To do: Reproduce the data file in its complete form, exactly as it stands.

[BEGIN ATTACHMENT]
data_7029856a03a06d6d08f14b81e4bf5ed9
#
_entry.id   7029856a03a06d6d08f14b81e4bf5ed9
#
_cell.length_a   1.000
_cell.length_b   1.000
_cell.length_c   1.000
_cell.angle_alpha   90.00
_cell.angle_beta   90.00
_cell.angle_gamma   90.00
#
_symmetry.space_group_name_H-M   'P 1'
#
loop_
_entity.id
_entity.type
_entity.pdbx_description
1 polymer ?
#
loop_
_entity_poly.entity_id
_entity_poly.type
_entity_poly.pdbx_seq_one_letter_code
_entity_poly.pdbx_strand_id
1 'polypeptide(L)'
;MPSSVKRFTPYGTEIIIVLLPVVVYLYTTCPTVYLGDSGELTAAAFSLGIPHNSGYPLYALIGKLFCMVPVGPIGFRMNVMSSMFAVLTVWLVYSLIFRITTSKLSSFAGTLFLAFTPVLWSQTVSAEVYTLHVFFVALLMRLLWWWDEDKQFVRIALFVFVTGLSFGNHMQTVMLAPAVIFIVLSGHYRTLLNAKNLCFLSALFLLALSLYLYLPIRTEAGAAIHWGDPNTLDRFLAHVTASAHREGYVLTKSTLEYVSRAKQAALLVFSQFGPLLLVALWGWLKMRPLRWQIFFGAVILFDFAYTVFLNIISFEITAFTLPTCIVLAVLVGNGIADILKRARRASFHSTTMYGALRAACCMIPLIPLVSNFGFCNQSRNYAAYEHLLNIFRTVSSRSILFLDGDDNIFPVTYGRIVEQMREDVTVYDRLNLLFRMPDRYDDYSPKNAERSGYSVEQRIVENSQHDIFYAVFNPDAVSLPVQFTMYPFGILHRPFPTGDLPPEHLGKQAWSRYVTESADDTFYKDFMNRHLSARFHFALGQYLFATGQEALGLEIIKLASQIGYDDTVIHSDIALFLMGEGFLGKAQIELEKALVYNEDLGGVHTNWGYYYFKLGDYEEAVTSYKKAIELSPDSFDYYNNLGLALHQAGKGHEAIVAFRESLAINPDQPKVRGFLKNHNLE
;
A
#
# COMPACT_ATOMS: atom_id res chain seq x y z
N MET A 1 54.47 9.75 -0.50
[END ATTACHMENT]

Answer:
data_7029856a03a06d6d08f14b81e4bf5ed9
#
_entry.id   7029856a03a06d6d08f14b81e4bf5ed9
#
_cell.length_a   1.000
_cell.length_b   1.000
_cell.length_c   1.000
_cell.angle_alpha   90.00
_cell.angle_beta   90.00
_cell.angle_gamma   90.00
#
_symmetry.space_group_name_H-M   'P 1'
#
loop_
_entity.id
_entity.type
_entity.pdbx_description
1 polymer ?
#
loop_
_entity_poly.entity_id
_entity_poly.type
_entity_poly.pdbx_seq_one_letter_code
_entity_poly.pdbx_strand_id
1 'polypeptide(L)'
;MPSSVKRFTPYGTEIIIVLLPVVVYLYTTCPTVYLGDSGELTAAAFSLGIPHNSGYPLYALIGKLFCMVPVGPIGFRMNVMSSMFAVLTVWLVYSLIFRITTSKLSSFAGTLFLAFTPVLWSQTVSAEVYTLHVFFVALLMRLLWWWDEDKQFVRIALFVFVTGLSFGNHMQTVMLAPAVIFIVLSGHYRTLLNAKNLCFLSALFLLALSLYLYLPIRTEAGAAIHWGDPNTLDRFLAHVTASAHREGYVLTKSTLEYVSRAKQAALLVFSQFGPLLLVALWGWLKMRPLRWQIFFGAVILFDFAYTVFLNIISFEITAFTLPTCIVLAVLVGNGIADILKRARRASFHSTTMYGALRAACCMIPLIPLVSNFGFCNQSRNYAAYEHLLNIFRTVSSRSILFLDGDDNIFPVTYGRIVEQMREDVTVYDRLNLLFRMPDRYDDYSPKNAERSGYSVEQRIVENSQHDIFYAVFNPDAVSLPVQFTMYPFGILHRPFPTGDLPPEHLGKQAWSRYVTESADDTFYKDFMNRHLSARFHFALGQYLFATGQEALGLEIIKLASQIGYDDTVIHSDIALFLMGEGFLGKAQIELEKALVYNEDLGGVHTNWGYYYFKLGDYEEAVTSYKKAIELSPDSFDYYNNLGLALHQAGKGHEAIVAFRESLAINPDQPKVRGFLKNHNLE
;
A
#
# COMPACT_ATOMS: atom_id res chain seq x y z
N MET A 1 54.47 9.75 -0.50